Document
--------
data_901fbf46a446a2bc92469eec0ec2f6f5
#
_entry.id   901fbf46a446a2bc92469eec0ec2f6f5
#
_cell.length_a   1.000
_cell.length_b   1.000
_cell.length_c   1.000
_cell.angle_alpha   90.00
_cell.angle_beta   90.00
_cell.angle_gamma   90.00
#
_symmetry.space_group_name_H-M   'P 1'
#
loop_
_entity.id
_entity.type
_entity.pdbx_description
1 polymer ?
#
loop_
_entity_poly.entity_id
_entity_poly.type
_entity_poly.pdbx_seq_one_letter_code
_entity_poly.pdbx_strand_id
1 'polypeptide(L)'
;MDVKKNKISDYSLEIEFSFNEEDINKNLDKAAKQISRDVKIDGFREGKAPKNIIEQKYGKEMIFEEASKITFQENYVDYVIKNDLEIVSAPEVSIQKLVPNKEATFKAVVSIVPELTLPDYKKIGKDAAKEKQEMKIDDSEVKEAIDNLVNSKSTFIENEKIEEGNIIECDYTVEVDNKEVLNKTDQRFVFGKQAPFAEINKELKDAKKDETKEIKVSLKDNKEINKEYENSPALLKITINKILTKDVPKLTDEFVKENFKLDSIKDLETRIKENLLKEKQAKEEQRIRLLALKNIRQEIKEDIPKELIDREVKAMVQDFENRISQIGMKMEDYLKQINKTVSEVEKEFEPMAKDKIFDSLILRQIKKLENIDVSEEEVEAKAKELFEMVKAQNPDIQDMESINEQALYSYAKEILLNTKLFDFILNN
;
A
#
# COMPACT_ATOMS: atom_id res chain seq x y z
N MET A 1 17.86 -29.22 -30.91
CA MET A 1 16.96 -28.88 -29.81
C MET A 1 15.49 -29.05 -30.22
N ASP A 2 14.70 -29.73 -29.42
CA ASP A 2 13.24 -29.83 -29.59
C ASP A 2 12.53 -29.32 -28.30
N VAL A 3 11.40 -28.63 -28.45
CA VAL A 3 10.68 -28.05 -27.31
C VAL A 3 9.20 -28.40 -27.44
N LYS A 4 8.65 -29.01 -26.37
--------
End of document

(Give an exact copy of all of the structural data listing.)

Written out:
data_901fbf46a446a2bc92469eec0ec2f6f5
#
_entry.id   901fbf46a446a2bc92469eec0ec2f6f5
#
_cell.length_a   1.000
_cell.length_b   1.000
_cell.length_c   1.000
_cell.angle_alpha   90.00
_cell.angle_beta   90.00
_cell.angle_gamma   90.00
#
_symmetry.space_group_name_H-M   'P 1'
#
loop_
_entity.id
_entity.type
_entity.pdbx_description
1 polymer ?
#
loop_
_entity_poly.entity_id
_entity_poly.type
_entity_poly.pdbx_seq_one_letter_code
_entity_poly.pdbx_strand_id
1 'polypeptide(L)'
;MDVKKNKISDYSLEIEFSFNEEDINKNLDKAAKQISRDVKIDGFREGKAPKNIIEQKYGKEMIFEEASKITFQENYVDYVIKNDLEIVSAPEVSIQKLVPNKEATFKAVVSIVPELTLPDYKKIGKDAAKEKQEMKIDDSEVKEAIDNLVNSKSTFIENEKIEEGNIIECDYTVEVDNKEVLNKTDQRFVFGKQAPFAEINKELKDAKKDETKEIKVSLKDNKEINKEYENSPALLKITINKILTKDVPKLTDEFVKENFKLDSIKDLETRIKENLLKEKQAKEEQRIRLLALKNIRQEIKEDIPKELIDREVKAMVQDFENRISQIGMKMEDYLKQINKTVSEVEKEFEPMAKDKIFDSLILRQIKKLENIDVSEEEVEAKAKELFEMVKAQNPDIQDMESINEQALYSYAKEILLNTKLFDFILNN
;
A
#
# COMPACT_ATOMS: atom_id res chain seq x y z
N MET A 1 17.86 -29.22 -30.91
CA MET A 1 16.96 -28.88 -29.81
C MET A 1 15.49 -29.05 -30.22
N ASP A 2 14.70 -29.73 -29.42
CA ASP A 2 13.24 -29.83 -29.59
C ASP A 2 12.53 -29.32 -28.30
N VAL A 3 11.40 -28.63 -28.45
CA VAL A 3 10.68 -28.05 -27.31
C VAL A 3 9.20 -28.40 -27.44
N LYS A 4 8.65 -29.01 -26.37